toggle nav

News

Transport Bill a “missed opportunity” for buses

Published 02 October 2018 by Transform Scotland

Call for Bill to tackle the root causes of the decline in bus patronage

Transform Scotland [1] has today (Tuesday 2 October) published its evidence to the Scottish Parliament’s Rural Economy and Connectivity Committee on the Government’s Transport Bill.  The Bill is now being scrutinised by the Parliament’s Committees, and Transform is giving oral evidence to the REC Committee on Wednesday this week.

Transform’s evidence highlights the missed opportunities in the Government’s Transport Bill to tackle the major challenges affecting the decline in bus patronage. The evidence paper is available at:

<http://transformscotland.org.uk/wp/wp-content/uploads/2018/10/Evidence-to-REC-Committee-on-Transport-Bill-Transform-Scotland-2018-09-28.pdf>.

Chris Day, Policy Advisor at Transform Scotland, said:

“The Bill is a missed opportunity, as it fails to tackle the root causes of decline in bus patronage, instead focussing on the ownership and control of bus services. The Bill also fails to provide Local Authorities with suitable powers for implementing road traffic demand management.”

Transform Scotland’s main concern is that the Bill completely overlooks the critical factors in declining bus patronage, such as:

* Congestion and its impact on journey times, reliability and costs.
* The impact of parking
* Lifestyle changes e.g. online & out-of-town shopping, and potential future disruptive technologies.
* The relative low cost of car use.
* Declining revenue from government, against a background of rising costs.

Chris continued:

“While public ownership of buses could lead to a reversal in the decline of bus patronage, there appears not to be an evidence base that would guarantee this to be the case. Of approximately 15 publicly-owned operators in the UK which operate multiple routes, only 3 appear to have stabilised or grown patronage. Equally, some privately-owned operators have grown their market. Insofar as common factors have been identified, they appear to be local highway policies that benefit buses, and high quality management.”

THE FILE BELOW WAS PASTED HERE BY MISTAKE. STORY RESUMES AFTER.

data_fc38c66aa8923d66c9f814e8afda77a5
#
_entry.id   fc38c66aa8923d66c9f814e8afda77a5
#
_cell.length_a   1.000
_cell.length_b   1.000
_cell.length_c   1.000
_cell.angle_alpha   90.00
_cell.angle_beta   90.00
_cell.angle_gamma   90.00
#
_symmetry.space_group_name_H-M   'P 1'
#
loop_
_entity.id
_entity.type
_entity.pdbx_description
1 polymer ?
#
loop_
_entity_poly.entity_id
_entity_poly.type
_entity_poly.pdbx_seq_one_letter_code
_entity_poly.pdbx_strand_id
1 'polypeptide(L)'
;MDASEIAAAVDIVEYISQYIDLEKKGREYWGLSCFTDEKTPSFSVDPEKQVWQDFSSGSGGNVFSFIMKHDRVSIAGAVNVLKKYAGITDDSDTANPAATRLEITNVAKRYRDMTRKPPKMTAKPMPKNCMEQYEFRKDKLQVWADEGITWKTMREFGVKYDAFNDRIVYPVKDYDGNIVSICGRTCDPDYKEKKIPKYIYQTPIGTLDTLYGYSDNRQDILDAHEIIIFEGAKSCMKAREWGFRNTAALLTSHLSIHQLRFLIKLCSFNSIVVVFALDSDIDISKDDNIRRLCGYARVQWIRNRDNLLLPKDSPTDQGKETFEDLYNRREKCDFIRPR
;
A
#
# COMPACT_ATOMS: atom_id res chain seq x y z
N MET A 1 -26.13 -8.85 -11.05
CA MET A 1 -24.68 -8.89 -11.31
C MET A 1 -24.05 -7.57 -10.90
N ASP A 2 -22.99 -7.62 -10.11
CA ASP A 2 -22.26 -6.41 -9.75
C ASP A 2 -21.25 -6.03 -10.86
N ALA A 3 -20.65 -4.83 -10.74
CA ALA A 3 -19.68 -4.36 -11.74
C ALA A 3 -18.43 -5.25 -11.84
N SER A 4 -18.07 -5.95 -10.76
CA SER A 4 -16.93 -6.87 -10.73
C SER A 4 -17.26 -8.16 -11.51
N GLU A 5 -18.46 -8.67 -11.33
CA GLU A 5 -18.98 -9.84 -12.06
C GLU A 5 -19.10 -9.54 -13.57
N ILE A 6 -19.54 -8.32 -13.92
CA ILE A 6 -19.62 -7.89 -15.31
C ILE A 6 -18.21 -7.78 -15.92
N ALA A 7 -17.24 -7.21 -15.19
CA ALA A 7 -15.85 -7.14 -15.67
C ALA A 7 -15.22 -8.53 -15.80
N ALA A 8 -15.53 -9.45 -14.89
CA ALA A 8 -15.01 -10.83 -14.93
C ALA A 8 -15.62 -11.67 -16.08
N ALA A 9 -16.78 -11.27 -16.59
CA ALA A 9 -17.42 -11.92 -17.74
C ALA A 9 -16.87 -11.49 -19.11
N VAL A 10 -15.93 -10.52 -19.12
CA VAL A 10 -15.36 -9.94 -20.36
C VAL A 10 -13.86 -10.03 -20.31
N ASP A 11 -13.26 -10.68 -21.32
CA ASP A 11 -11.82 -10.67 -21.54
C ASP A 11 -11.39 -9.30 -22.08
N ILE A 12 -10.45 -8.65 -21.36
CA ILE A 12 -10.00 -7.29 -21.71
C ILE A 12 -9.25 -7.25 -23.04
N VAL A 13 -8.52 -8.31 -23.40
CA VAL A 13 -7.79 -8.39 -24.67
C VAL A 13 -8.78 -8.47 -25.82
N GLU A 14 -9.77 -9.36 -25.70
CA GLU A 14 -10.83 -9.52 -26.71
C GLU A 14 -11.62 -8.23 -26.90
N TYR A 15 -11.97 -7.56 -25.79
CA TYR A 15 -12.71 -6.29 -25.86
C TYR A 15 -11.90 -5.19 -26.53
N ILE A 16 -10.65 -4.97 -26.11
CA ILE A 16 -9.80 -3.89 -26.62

Transform Scotland suggests a range of measures including:

* Making Local Transport Strategies mandatory for Local Authorities.
* Streamlining the process for certifying bus model/camera enforcement combinations.
* Extending decriminalised regimes to allow traffic attendants to enforce a range of bus lanes.

Regarding road traffic demand management, Chris said:

“The Bill fails to bring forward any measures to assist Local Authorities in managing the demand of car use, and as such represents another significant missed opportunity in the Bill.”

Transform supports the inclusion in the Bill of allowing councils to legislate for Workplace Parking Levies (WPLs), to reduce the use of private cars in urban areas, while increasing the use of public and active travel.  WPLs have a proven track record from the significant increase in the use of public transport, walking and cycling, emission reduction of 33% and revenue raising of £25 million for Nottingham Council since its introduction in 2012.

ENDS

**NOTES TO EDITORS:

[1] Transform Scotland

Transform Scotland is the national alliance for sustainable transport, bringing together organisations from the private, public and voluntary sectors — see <http://transformscotland.org.uk/who-we-are/our-members/> for details.

[2] Transform Scotland evidence paper
This is available at <http://transformscotland.org.uk/wp/wp-content/uploads/2018/10/Evidence-to-REC-Committee-on-Transport-Bill-Transform-Scotland-2018-09-28.pdf>.

[3] ‘Getting the Bill Right’ report
In June, Transform Scotland published the ‘Getting the Bill Right’ report. This goes into our views on the Transport Bill in more detail: <http://transformscotland.org.uk/wp/wp-content/uploads/2018/05/Transform-Scotland-Getting-The-Bill-Right.pdf>.

END OF NEWS RELEASE